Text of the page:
COVID-19 and the constitution

COVID-19 and the constitution


Tuesday, March 31, 2020

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Please permit me to respond to B St Michael Hylton, QC's letter expressing disagreement with the Independent Jamaica Council for Human Rights (IJCHR) statement which I co-authored.

The essential differences between the opinions result from the difference in approach to constitutional interpretation. Hylton has taken an essentially textual and literal approach. The IJCHR approach is dictated by the liberal purposive method which is authoritatively approved as appropriate for constitutional construction.

There is a vast difference between the approach to interpreting the constitution, which deals with the structure and responsibilities of Government and the fundamental rights of individuals in a wide variety of circumstances, and the interpretation of the articles of association of a company, in respect of disputes between shareholders and directors over the issue of bonus shares.

The emergency provisions of the constitution clearly provide a scheme for dealing with emergency situations, not just individual cases of infectious diseases. The published Gazette states that on March 13, 2020 “the prime minister by order declared the whole of Jamaica to be a disaster area”. It also states that “measures apart from or in addition to those specifically provided for in the Disaster Risk Management Act should be taken promptly”. This is exactly the type of situation that the emergency provisions of the constitution are designed to deal with.

Hytlon mentions that section 14, which sets out the right of freedom of the person permits the State to detain people “in some circumstances in order to prevent the spreading of contagious disease”. The measures taken go much further than the detention of particular persons, such as occurs under the Quarantine Act. For example, recently there was a report of the occurrence of cases of yellow fever in Trinidad. Accordingly, travellers from Trinidad into Jamaica were required to present themselves to the public health officers, and if they did not have a vaccination certificate and were found to have a high temperature they were detained for further examination.

This is completely different from the varied and extensive measures now being taken which include the general prohibition of the freedom of movement of people into and out of a wide geographical area, although it has not been shown that those individuals have come anywhere near to an infected person or any contaminated place or have any relevant symptoms. Similarly, individuals over 75 have been ordered to remain in their home irrespective of their state of health or the fact that their intended destination will not bring them into close proximity with other people.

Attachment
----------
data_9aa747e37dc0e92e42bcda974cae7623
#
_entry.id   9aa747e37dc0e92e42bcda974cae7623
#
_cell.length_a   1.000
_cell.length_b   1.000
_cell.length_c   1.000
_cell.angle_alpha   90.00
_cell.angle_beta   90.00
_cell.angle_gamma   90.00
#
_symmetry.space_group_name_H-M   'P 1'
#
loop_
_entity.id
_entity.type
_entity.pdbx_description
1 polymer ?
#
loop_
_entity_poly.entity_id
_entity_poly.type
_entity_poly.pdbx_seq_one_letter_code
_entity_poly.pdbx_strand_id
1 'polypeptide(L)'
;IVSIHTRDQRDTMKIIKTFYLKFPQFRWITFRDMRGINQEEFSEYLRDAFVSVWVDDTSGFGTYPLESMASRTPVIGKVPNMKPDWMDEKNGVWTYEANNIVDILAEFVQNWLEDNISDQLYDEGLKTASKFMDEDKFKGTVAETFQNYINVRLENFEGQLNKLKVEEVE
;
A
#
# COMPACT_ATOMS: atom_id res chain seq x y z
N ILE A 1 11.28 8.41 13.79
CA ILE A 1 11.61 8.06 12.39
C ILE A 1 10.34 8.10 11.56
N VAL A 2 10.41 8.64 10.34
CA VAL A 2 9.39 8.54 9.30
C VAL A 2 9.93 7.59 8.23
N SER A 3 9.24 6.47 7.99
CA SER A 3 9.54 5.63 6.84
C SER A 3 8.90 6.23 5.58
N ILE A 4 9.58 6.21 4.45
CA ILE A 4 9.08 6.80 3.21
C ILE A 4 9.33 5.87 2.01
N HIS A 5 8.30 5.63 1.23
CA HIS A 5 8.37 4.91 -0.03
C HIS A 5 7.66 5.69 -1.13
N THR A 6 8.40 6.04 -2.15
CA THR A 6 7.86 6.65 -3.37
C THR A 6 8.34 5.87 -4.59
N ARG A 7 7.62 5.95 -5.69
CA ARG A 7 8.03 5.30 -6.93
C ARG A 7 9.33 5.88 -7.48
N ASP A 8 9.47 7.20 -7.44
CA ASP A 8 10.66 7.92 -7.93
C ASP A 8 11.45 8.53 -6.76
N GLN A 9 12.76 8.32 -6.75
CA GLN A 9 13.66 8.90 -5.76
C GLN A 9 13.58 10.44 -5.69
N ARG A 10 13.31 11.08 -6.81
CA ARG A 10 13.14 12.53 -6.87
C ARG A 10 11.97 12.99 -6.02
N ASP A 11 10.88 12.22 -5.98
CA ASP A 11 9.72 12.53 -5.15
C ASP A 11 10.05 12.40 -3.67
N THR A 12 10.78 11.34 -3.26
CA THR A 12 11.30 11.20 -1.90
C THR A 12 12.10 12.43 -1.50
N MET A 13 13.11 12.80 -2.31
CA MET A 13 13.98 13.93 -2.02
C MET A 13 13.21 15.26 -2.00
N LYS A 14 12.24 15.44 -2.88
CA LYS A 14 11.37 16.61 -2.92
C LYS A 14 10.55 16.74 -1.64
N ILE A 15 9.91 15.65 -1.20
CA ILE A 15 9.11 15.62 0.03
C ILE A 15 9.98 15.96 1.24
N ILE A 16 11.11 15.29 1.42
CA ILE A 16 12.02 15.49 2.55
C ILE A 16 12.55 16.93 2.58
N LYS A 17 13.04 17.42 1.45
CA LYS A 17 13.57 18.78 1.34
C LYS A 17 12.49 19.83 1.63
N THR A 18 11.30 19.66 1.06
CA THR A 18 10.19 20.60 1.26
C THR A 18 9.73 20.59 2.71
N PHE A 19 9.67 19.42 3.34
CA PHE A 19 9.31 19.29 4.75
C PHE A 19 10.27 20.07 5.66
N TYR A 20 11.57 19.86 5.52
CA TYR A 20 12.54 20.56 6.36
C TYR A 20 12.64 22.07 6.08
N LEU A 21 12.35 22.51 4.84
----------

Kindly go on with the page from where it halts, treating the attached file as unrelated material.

Furthermore, Hylton has relied on section 14, but this section itself demonstrates the inappropriateness of his approach because in other parts of the same section, it is provided that a detained person “shall have the right to be visited by his spouse, partner or family member”. This is clearly inconsistent with the Government scheme.

Hylton expresses the view that the constitution does not envisage that the Government must implement the emergency process. This is illogical, because the particular circumstances are precisely what the emergency provisions provide for. The measures being taken are stringent and expansive and are therefore exactly the situation which demands the special procedure and safeguards of the emergency regime, which includes:

(1) continuation by a special majority of both Houses of Parliament;

(2) detained person's rights of access to an independent tribunal; and

(3) a special and specific right of access to the court under section 20(5).

Hylton has advanced no rational or good reason why the Government should ignore or circumvent the clear constitutional provisions in the adoption of what are, in effect, far-reaching emergency measures.

Dr Lloyd G Barnett, PhD, is an attorney-at-law. Send comments to the Jamaica Observer or

Editor's note: Full text of B St Michael Hylton, QC's letter on Page 12.

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